Common Core State Standards

Chester E. Finn Jr. has three very bright granddaughters. He thinks they "have considerable academic potential and are not always being challenged by their schools." Finn is not just a proud grandpa; he's a long-established expert on education policy with the Fordham Institute and Hoover Institution.

So it's not surprising that his grandkids got him wondering about — and researching — a big question: How well is the U.S. educating its top performers?

Garfield Teacher Jesse Hagopian says rising standards + inadequate education funding means minorities lose. Gerald Hankerson of the Seattle King County NAACP waits to speak.
KUOW Photo/Joshua McNichols

For the 11th-grade math test in Washington state, there's a version in Spanish. There's also a glossary to translate words into Ukrainian, Vietnamese, Mandarin, Arabic, Punjabi.

Notice anything missing? 

This story was produced by The Hechinger Report, a nonprofit, independent news organization focused on inequality and innovation in education. Read more about the Common Core.

Ditching The Common Core Brings A Big Test For Indiana

Mar 12, 2015

Every eldest child knows all too well: Going first can be tough.

There's no one to help you pick the good teachers at school or give you advice on how to tell Mom and Dad about that fender bender.

Right now, Indiana is the firstborn, feeling its way through some thorny — and consequential — education decisions with little precedent to lean on.

It's shaping up to be an interesting year for the Common Core, barely five years after 45 governors embraced it. A few states have already repealed the new math and reading standards. Others are pushing ahead with new tests, curriculum and teaching methods aligned to the Core.

And in some states, its future hangs in the balance. North Carolina is one of them.

It was one of the first states that quietly adopted the Common Core, and it moved quickly to put the standards in place.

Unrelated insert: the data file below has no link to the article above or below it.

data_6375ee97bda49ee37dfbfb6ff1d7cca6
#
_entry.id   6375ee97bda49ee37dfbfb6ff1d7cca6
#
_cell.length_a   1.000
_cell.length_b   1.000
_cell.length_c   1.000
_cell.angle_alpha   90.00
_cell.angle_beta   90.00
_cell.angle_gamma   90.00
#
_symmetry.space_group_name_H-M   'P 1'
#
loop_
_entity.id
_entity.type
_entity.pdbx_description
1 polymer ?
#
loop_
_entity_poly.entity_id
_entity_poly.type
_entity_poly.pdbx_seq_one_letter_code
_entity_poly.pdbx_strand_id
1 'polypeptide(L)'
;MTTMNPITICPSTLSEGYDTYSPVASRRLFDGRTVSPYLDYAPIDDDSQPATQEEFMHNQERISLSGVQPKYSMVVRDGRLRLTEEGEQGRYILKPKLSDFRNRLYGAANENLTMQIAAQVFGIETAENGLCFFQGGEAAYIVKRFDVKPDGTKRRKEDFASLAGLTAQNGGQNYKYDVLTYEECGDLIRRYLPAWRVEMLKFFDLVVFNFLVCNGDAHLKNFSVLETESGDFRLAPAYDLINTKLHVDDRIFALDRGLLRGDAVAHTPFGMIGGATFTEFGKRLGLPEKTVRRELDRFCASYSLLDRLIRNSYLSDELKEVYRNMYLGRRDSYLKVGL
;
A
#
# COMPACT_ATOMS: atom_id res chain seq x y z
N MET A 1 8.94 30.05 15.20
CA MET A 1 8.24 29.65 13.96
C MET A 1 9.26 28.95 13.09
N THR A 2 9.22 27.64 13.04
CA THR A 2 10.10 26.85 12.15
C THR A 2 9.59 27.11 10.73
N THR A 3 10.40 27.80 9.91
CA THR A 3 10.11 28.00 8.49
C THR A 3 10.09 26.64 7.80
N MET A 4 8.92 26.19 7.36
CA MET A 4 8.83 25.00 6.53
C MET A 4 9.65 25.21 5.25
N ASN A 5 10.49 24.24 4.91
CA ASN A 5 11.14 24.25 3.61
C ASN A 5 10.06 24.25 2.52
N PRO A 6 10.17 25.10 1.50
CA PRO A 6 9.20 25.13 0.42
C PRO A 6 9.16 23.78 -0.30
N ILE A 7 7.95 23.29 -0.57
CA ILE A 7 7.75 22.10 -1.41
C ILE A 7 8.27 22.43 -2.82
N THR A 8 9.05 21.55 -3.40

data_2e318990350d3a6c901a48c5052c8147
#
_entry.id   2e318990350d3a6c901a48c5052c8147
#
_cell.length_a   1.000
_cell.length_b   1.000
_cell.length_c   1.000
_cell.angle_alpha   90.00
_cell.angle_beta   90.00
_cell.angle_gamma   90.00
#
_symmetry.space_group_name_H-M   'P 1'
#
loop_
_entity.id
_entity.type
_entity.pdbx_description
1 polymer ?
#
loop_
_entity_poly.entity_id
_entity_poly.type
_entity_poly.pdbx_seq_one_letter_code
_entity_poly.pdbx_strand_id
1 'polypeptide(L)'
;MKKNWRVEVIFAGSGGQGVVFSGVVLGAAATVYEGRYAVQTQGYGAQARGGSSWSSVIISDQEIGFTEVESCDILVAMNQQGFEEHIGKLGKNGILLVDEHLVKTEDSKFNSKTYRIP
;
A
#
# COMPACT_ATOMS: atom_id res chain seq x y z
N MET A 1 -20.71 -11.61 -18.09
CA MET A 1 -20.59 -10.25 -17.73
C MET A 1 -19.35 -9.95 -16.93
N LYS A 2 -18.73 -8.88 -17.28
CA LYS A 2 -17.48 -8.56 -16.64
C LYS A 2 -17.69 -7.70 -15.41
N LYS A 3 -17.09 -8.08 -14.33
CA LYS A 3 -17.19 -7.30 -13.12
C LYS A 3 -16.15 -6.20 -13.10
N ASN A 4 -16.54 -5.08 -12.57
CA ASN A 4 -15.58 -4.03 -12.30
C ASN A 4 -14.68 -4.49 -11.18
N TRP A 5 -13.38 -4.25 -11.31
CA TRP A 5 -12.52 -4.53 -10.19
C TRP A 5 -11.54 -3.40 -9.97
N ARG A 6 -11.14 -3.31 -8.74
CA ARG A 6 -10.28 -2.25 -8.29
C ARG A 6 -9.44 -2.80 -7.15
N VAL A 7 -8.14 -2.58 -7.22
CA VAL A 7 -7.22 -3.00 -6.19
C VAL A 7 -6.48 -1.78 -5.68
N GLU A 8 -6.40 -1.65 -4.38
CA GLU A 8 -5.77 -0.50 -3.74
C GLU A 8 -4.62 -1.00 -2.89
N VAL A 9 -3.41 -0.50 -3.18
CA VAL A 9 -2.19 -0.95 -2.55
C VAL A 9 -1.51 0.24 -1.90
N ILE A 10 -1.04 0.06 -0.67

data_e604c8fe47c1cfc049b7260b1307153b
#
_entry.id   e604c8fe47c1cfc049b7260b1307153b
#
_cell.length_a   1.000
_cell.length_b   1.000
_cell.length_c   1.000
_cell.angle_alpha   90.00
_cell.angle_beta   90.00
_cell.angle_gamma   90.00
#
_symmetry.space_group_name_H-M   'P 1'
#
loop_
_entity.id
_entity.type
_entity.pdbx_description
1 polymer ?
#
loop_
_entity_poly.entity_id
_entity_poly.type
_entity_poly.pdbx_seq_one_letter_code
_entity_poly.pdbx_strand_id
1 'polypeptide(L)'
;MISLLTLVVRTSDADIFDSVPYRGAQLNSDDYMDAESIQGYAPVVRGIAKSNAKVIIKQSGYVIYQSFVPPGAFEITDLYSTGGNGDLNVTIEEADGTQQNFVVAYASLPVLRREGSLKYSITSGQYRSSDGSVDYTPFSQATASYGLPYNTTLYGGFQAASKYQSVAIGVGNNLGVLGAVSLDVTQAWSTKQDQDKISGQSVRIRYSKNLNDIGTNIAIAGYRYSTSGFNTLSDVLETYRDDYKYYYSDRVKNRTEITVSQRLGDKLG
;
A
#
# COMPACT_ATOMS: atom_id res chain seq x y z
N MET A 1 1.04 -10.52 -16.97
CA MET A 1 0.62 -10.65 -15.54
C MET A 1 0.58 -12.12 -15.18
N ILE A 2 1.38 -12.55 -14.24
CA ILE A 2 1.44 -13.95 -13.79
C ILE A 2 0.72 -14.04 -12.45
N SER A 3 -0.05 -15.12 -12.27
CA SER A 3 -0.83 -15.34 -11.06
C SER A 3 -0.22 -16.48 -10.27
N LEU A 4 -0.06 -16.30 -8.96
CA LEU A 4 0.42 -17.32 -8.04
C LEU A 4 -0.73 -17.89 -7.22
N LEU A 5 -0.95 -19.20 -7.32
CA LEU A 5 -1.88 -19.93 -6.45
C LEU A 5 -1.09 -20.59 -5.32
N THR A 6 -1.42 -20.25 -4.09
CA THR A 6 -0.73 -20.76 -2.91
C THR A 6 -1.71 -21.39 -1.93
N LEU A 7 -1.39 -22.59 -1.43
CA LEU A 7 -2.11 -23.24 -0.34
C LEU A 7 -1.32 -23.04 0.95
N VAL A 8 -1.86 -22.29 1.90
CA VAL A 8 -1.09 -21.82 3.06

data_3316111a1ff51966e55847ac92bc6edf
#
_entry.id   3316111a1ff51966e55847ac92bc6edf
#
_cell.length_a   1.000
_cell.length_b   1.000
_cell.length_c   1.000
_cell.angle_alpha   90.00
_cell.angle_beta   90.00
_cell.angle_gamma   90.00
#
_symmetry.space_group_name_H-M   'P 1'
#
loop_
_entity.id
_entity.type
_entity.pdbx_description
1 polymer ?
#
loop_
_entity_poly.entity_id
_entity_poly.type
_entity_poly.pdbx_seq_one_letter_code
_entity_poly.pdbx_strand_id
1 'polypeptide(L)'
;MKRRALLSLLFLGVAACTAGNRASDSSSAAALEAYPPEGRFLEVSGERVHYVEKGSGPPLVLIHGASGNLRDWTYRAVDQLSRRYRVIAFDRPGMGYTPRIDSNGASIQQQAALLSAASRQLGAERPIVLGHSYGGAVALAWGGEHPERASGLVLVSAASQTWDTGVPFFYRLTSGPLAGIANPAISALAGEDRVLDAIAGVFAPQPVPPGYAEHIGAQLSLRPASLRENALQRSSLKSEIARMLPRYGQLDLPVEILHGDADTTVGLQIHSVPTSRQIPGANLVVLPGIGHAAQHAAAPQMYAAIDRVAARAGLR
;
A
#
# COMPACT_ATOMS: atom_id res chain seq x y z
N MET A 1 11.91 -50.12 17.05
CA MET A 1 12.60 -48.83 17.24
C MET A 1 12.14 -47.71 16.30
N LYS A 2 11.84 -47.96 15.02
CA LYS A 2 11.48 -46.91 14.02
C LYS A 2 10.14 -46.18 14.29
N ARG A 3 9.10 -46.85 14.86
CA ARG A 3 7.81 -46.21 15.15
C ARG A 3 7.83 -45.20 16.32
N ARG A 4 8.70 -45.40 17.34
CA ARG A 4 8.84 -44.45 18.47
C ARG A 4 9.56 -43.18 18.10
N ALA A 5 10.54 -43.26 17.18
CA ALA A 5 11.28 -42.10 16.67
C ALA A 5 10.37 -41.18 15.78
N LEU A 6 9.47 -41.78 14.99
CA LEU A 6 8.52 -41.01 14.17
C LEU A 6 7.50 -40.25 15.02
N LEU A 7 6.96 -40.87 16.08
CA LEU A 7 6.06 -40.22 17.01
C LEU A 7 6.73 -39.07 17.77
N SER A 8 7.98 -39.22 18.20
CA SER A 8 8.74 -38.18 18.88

Common Core Reading: 'The New Colossus'

Nov 11, 2014

Part 1 in a four-part series on reading in the Common Core era.

The Common Core State Standards are changing what many kids read in school. They're standards, sure — not curriculum. Teachers and districts still have great latitude when it comes to the "how" of reading instruction, but...

The Core standards explicitly require students to read "complex" material, and the fact is, many kids simply weren't doing that before the Core. What were they doing?

Ann Dornfeld / KUOW

A coalition of teachers and their supporters marched through downtown Seattle Thursday afternoon to the headquarters of the Bill and Melinda Gates Foundation.

The local branch of a national organization that calls itself the Badass Teachers Association was protesting the education reform efforts the Gates Foundation has generously funded, from charter schools to the new Common Core State Standards.

Flickr Photo/John Girton (CC BY-ND 2.0)

Marcie Sillman talks with Washington Post reporter Lyndsey Layton about how the Bill and Melinda Gates Foundation funded and built political support for Common Core academic standards in more than 40 states.

The Common Core Curriculum Void

Jun 3, 2014

Right now, America's schools are in a sprint. Forty-four states and the District of Columbia have adopted the Common Core State Standards. That means new learning benchmarks for the vast majority of the nation's young students — millions of kids from kindergarten through high school. And, for many of them, the Core Standards will feel tougher than what they're used to. Because they are tougher.

Flickr Photo/Barnaby Wasson (CC BY-NC-ND)

Ross Reynolds sits down with KUOW's education reporter Ann Dornfeld to talk about the new changes to learning standards in Washington state public schools.

KUOW Photo/Ann Dornfeld

As school districts across Washington integrate the new Common Core State Standards in reading and math into their curricula, some kindergarten teachers say the standards are squeezing out other important lessons that young children need to succeed in school – and life.

What are the two most feared — most reviled — words in the English language?

"Tax day," maybe? Or "traffic jam"?

"Pink slip" still connotes an awful brand of helplessness, even though, I assume, most Americans who get pink-slipped these days never see a pink slip.

No, my vote is for "standardized test."

That's right. You felt it, didn't you? Shivers up the spine. The stab of a No. 2 pencil. And oh! Those monstrous, monotonous bubbles. They may as well be a legion of eyes staring back at your inadequacy.

Supporters of the new Common Core education standards adopted by 45 states say the standards hold American students to much higher expectations, and move curriculum away from a bubble-test culture that encourages test preparation over deeper learning.

A bill introduced in the state Legislature this week calls for a study into how much student data is being released without families’ knowledge or consent.

Candidate Websites

One of the hottest races on Seattle’s fall ballot isn't for mayor or city council, but a seat on the Seattle School Board.